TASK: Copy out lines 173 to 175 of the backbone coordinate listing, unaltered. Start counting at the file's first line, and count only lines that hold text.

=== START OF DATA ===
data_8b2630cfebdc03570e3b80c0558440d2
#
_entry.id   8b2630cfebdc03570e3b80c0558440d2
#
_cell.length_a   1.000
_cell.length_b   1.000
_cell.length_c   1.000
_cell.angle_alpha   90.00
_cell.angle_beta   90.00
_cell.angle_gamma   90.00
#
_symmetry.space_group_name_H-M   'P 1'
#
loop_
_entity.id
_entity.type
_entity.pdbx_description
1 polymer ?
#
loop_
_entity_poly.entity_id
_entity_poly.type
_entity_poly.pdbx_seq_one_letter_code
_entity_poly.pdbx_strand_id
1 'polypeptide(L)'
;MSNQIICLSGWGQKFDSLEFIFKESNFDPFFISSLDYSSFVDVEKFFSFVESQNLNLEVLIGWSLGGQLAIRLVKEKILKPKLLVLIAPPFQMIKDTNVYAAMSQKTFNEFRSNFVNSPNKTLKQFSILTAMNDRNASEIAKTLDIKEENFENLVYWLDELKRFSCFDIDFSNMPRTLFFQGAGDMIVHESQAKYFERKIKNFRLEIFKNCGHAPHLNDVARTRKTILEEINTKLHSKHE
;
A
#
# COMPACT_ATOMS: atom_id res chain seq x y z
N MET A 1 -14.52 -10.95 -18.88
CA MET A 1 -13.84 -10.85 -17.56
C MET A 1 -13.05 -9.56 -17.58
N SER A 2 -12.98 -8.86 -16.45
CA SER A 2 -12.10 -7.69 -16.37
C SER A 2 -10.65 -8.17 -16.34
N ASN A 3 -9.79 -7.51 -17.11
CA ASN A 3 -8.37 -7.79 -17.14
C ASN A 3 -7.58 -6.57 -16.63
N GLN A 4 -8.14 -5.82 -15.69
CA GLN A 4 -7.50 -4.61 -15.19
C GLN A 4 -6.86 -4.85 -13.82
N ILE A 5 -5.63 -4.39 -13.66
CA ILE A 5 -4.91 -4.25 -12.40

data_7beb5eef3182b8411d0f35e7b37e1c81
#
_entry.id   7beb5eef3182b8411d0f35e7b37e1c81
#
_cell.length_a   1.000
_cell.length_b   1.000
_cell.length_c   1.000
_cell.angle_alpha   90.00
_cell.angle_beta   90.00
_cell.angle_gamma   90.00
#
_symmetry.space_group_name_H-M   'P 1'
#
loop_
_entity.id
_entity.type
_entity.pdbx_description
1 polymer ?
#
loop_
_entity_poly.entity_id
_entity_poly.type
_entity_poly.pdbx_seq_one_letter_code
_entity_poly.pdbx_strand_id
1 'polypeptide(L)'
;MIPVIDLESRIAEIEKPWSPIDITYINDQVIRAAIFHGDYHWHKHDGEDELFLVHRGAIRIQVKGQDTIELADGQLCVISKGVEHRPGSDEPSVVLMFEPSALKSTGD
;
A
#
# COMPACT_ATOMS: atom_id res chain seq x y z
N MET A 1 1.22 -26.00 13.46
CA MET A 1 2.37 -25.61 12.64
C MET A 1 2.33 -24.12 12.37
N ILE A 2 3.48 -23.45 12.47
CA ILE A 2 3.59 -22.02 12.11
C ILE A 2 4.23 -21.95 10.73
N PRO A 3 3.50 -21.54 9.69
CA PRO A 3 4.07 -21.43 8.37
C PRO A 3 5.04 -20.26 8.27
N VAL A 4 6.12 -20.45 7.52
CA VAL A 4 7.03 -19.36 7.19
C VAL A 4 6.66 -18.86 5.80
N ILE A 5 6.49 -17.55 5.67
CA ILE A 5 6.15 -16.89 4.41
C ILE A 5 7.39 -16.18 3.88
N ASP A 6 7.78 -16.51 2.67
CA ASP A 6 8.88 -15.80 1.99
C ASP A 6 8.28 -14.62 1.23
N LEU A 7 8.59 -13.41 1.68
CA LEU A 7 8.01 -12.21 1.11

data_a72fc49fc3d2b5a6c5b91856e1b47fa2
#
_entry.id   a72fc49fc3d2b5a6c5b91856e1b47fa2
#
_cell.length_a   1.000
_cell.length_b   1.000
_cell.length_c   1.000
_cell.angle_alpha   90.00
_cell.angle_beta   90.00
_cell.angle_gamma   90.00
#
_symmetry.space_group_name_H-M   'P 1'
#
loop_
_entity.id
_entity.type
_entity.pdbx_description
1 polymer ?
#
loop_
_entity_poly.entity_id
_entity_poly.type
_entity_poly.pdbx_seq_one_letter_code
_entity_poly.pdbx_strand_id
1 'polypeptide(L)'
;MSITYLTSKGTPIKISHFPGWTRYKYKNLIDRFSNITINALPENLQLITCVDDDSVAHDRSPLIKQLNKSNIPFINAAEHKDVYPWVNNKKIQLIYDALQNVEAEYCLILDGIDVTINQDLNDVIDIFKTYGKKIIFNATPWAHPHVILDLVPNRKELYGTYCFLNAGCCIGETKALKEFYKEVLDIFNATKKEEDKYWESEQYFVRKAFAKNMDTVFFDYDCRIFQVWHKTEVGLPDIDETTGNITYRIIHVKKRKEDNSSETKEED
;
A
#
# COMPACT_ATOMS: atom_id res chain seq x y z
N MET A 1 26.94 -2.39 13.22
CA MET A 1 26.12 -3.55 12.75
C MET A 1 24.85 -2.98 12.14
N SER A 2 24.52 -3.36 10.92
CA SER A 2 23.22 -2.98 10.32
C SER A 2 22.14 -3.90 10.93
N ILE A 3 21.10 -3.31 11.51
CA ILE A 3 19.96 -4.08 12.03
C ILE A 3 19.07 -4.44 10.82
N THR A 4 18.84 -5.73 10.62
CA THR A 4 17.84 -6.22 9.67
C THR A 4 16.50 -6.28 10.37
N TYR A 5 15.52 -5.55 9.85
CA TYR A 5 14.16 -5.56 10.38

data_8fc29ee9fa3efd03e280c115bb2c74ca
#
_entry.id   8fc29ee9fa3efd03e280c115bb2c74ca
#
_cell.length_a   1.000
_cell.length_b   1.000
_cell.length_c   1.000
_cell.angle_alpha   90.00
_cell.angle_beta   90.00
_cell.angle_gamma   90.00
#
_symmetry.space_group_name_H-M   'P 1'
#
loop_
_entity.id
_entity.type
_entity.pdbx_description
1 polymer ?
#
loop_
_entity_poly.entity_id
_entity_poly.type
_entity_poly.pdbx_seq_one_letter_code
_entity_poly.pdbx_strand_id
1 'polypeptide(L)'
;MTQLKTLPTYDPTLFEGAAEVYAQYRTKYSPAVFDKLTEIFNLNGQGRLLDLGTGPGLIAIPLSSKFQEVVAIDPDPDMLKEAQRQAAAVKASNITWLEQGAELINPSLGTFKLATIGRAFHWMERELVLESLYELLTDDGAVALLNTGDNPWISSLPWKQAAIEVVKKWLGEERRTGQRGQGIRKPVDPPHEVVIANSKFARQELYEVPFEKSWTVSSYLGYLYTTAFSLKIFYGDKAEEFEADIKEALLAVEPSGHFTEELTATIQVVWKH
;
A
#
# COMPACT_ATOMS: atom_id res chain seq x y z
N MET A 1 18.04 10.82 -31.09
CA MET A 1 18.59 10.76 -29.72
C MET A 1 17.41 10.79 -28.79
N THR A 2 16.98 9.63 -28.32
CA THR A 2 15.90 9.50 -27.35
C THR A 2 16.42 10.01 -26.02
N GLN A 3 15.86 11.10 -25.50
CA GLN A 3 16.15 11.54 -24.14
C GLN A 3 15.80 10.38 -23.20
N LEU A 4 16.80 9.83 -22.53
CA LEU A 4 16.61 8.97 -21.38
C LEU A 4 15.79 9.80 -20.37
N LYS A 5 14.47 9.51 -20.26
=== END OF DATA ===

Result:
CA THR A 2 15.90 9.50 -27.35
C THR A 2 16.42 10.01 -26.02
N GLN A 3 15.86 11.10 -25.50